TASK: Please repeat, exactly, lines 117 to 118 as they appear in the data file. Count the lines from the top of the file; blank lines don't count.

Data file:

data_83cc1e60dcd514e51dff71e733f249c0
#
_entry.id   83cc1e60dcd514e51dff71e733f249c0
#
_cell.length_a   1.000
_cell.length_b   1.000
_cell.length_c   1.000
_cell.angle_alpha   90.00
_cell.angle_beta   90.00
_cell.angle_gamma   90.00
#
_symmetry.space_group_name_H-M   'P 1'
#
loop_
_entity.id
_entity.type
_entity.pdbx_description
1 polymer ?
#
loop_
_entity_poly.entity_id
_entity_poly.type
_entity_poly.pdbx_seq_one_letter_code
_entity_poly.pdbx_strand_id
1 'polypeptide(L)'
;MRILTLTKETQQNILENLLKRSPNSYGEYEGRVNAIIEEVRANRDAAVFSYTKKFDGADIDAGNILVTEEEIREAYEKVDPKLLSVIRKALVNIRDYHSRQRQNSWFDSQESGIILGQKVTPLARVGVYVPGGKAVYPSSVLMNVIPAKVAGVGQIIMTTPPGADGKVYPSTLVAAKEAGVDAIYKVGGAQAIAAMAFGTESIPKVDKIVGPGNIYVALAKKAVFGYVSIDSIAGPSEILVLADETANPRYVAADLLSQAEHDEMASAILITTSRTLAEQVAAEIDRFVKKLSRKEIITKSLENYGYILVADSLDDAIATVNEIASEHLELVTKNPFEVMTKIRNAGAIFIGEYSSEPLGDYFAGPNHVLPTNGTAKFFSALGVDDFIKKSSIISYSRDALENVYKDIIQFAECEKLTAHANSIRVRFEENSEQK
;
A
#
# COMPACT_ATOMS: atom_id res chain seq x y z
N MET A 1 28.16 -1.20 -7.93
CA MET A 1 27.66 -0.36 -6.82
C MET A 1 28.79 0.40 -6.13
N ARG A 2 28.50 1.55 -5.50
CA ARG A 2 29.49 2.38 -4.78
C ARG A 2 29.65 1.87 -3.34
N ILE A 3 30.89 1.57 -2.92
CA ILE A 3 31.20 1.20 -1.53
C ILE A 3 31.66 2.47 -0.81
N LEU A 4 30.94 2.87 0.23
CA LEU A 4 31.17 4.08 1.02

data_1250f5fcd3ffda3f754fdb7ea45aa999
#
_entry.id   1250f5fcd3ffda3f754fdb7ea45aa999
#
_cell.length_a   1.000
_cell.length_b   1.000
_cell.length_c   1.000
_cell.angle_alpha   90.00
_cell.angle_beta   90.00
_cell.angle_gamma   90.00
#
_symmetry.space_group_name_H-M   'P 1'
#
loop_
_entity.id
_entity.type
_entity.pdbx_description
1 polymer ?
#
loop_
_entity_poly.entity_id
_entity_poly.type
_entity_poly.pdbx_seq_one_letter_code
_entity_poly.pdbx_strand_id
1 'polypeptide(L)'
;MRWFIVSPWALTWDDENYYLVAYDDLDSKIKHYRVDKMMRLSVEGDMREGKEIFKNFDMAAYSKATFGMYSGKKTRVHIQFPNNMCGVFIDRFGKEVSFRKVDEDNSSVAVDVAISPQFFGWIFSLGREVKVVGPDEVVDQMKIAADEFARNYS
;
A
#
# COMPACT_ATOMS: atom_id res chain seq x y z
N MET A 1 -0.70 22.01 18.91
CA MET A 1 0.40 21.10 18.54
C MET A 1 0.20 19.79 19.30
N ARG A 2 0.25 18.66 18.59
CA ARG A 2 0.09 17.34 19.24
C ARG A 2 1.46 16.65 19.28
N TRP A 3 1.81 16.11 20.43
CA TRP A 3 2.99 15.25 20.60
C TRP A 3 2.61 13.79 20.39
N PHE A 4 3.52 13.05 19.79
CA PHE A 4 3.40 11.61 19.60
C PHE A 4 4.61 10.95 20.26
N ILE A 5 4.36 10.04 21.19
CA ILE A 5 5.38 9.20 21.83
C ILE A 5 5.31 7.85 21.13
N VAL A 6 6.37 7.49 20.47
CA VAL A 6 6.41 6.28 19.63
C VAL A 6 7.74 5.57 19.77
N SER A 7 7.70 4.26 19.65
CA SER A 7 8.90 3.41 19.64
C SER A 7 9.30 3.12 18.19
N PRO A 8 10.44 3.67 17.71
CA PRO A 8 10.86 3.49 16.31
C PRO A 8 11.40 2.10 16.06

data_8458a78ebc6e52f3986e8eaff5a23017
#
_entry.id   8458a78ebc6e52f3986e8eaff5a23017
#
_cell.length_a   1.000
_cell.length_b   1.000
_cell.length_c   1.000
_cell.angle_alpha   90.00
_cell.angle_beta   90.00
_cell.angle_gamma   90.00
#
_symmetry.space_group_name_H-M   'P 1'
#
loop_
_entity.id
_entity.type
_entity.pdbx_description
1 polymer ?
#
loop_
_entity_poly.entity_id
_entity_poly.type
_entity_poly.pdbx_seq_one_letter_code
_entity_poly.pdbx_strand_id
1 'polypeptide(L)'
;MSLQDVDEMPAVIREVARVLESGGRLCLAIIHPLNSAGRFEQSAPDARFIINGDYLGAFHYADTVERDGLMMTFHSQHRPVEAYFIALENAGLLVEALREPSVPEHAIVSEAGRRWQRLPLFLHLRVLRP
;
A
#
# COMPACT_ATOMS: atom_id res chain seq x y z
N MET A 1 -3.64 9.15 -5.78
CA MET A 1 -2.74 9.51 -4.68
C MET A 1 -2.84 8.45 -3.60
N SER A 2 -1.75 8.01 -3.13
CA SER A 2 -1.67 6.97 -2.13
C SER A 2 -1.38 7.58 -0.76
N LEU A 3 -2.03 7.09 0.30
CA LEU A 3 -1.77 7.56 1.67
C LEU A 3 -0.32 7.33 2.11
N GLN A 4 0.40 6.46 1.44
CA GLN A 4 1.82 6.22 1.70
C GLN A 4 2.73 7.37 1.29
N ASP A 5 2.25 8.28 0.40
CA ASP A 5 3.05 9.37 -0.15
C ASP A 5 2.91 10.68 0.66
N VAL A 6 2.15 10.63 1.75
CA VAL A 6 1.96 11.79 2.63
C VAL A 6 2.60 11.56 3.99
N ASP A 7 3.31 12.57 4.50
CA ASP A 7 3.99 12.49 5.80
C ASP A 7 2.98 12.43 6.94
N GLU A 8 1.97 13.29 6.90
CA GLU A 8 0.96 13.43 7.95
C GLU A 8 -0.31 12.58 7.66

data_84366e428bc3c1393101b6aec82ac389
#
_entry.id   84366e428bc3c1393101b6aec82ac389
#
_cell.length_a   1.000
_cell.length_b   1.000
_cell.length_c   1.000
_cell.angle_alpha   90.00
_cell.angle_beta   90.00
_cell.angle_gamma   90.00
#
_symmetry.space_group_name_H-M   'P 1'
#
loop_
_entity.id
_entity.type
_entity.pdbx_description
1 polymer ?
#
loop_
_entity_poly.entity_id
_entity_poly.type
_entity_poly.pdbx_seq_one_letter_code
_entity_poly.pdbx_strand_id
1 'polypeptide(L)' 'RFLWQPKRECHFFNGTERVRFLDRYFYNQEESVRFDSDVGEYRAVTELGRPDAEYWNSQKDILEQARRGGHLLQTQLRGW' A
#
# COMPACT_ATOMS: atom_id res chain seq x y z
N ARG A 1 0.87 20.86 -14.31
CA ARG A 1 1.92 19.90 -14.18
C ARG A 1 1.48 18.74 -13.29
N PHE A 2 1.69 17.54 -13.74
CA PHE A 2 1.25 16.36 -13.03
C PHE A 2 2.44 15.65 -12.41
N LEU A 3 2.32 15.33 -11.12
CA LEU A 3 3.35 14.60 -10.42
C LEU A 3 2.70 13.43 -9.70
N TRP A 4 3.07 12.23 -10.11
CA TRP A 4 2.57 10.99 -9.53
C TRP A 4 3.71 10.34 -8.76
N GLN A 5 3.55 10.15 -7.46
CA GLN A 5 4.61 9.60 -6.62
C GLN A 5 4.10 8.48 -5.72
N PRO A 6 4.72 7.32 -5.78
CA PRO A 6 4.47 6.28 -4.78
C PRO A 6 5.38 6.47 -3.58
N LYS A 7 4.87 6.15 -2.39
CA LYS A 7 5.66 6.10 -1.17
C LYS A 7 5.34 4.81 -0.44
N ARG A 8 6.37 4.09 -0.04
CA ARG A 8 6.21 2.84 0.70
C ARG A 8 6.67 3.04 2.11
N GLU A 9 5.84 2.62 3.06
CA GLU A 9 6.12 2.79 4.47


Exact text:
_entity_poly.type
_entity_poly.pdbx_seq_one_letter_code